Optimism that a budget deal will be reached in Washington sent stocks modestly higher Thursday. A pair of economic reports also brightened the mood.
The Dow Jones industrial average rose 36.71 points, or 0.3 percent, to close at 13,021.82.
The stock market took a brief turn lower when House Speaker John Boehner said little progress was being made in budget talks in Washington. The Dow was up as much as 77 points in morning trading, turned negative as Boehner made his remarks at 11:30 a.m., then slowly recovered in the afternoon.
Investors were encouraged by several positive economic reports, including a higher estimate of third-quarter U.S. economic growth, an increase in home sales and a drop in claims for unemployment benefits.
After a meeting with Treasury Secretary Tim Geithner, Boehner told reporters that Democrats still haven't said which cuts they would accept to government benefit programs, suggesting a final budget deal remains a long way off. Republicans have said that they are open to increasing tax revenues as part of an agreement but only if they're accompanied by significant cuts to spending.
Investors have been closely watching the talks between the White House and Congress over the "fiscal cliff", a reference to sharp government spending cuts and tax increases scheduled to start Jan. 1 unless a deal is reached to cut the budget deficit. New developments in the talks have whipsawed the market.
"It's a headline-watching market with this fiscal cliff," said David Brown, chief market strategist of the investment research firm Sabrient Systems.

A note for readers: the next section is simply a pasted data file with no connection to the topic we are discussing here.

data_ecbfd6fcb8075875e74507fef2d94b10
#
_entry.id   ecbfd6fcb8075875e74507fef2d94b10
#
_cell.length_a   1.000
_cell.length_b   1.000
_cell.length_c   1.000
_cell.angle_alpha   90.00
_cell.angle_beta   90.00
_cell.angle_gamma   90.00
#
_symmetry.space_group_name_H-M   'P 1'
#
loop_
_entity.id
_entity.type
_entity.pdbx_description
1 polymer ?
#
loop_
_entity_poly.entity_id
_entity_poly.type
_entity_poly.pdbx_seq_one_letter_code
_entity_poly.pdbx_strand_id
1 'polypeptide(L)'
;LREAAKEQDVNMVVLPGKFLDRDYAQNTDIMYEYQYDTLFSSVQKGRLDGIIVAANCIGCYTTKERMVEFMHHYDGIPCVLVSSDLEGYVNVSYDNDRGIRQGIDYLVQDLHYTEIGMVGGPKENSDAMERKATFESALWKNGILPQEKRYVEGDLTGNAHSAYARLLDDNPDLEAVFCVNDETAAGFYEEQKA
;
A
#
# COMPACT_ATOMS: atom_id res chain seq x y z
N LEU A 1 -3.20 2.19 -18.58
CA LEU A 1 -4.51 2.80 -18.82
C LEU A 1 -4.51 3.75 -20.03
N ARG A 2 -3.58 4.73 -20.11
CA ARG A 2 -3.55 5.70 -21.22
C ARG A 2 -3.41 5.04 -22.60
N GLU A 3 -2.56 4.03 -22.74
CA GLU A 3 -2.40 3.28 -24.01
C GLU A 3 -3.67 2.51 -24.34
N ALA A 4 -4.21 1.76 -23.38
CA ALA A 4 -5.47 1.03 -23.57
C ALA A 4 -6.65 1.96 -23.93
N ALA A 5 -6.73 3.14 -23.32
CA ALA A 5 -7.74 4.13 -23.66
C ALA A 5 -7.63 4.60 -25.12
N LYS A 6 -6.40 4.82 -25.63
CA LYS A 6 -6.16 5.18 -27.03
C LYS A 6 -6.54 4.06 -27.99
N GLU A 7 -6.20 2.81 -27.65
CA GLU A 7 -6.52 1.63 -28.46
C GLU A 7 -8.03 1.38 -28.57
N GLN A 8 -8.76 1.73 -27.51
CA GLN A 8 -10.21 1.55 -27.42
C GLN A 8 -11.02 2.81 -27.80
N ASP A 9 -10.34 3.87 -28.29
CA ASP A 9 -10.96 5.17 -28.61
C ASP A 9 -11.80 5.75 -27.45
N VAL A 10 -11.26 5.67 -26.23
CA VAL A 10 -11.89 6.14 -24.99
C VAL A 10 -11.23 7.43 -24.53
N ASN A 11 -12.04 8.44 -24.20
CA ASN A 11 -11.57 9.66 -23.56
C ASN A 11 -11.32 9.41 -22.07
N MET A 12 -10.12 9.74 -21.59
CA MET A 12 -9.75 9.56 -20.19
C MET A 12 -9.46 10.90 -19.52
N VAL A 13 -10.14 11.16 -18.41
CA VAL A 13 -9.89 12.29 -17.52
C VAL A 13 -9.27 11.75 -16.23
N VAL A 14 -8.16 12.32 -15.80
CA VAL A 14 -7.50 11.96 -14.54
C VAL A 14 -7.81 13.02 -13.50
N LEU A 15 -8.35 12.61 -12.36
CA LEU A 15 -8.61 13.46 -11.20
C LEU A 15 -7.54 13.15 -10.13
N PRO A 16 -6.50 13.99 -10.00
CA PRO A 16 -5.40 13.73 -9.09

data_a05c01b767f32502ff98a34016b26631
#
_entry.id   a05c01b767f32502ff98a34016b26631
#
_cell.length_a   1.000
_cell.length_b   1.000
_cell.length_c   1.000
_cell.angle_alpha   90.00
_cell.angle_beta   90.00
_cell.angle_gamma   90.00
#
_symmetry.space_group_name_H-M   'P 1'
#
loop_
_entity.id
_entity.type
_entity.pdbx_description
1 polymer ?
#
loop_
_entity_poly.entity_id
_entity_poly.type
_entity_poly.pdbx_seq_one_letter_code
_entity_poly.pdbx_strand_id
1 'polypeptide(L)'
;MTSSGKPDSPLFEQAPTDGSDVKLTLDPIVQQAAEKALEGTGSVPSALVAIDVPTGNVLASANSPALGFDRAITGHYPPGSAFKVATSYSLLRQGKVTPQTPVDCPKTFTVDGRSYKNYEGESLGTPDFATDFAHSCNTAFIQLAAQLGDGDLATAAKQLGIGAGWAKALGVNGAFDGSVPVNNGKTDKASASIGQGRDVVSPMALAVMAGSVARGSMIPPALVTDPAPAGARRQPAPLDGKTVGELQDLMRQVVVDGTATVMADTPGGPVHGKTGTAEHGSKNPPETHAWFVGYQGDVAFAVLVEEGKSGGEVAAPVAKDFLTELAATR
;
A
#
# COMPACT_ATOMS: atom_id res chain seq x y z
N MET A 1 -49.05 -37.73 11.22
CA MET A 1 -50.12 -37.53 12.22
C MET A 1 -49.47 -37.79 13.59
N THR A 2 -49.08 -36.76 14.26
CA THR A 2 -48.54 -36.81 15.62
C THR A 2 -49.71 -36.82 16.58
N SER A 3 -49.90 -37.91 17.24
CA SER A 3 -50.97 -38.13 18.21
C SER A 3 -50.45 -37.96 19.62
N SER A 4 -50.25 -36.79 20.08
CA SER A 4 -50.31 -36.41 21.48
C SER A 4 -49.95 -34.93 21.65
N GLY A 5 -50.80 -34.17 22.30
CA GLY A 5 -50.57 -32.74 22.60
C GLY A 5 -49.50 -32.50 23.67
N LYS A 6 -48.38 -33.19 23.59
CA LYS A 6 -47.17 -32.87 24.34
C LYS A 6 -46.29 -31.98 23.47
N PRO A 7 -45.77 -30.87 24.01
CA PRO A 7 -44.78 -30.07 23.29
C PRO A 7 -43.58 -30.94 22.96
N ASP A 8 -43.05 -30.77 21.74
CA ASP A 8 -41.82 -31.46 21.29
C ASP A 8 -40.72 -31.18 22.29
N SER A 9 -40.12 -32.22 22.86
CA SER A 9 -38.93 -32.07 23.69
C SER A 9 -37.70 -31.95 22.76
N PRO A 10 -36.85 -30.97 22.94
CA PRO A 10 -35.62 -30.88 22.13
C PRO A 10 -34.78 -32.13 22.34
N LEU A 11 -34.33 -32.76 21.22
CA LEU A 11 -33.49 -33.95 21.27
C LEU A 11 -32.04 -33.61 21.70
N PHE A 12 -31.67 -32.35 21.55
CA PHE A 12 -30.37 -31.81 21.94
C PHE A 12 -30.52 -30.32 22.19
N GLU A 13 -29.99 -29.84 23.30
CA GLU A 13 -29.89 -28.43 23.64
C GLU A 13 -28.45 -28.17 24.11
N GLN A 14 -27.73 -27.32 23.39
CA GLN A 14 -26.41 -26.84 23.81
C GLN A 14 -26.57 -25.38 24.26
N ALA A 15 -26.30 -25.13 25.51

Brown says the ongoing negotiations are likely to cause the stock market to take sudden turns in the weeks ahead. "But things seem to be moving in the right direction," Brown said. "I don't think either party wants to get pinned with hurting the market or the economy."
In the market for government bonds, the yield on the 10-year Treasury note slipped to 1.62 percent from 1.63 percent late Wednesday.
Stock in Guess gained 55 cents to $25.81 after the clothing maker joined the ranks of companies pledging special dividends to shareholders before favorable tax rates on dividends expire at the end of the year. The clothing company said it will make a one-time payment of $1.20 per share on top of its regular quarterly dividend of 20 cents.
Dividends, now taxed at 15 percent, will be treated like ordinary income next year unless Congress and the White House extend current tax breaks as part of a budget deal.
The Commerce Department raised its estimate for U.S. economic growth to an annual rate of 2.7 percent in the July-through-September period. That's much better than the 2 percent rate estimated a month ago and more than twice the 1.3 percent rate logged in the three previous months.
The Labor Department also reported that the number of Americans applying for unemployment benefits dropped to 393,000 last week, in line with what economists had expected. It was the second straight drop after Superstorm Sandy drove applications higher earlier this month.
Target, The Gap, and others retail stores posted poor sales numbers, driving their stocks lower. It's a crucial time for retailers, who log a huge chunk of their yearly profits in the weeks running up to the holidays.
Among other companies making news:
— Kohl's plunged 12 percent, the biggest drop in the S&P 500 index. The company posted a drop in sales and said stores in the Mid-Atlantic and the Northeast, areas hit by Superstorm Sandy, fared the worst. Kohl's stocklost $6.13 to $45.02.
— Kroger Co. rose $1.19 to $26.25 after the supermarket chain reported stronger quarterly profits and raised its earnings outlook for the year. Stronger sales helped the operator of Fred Meyer and Food 4 Less stores post better results than analysts had expected.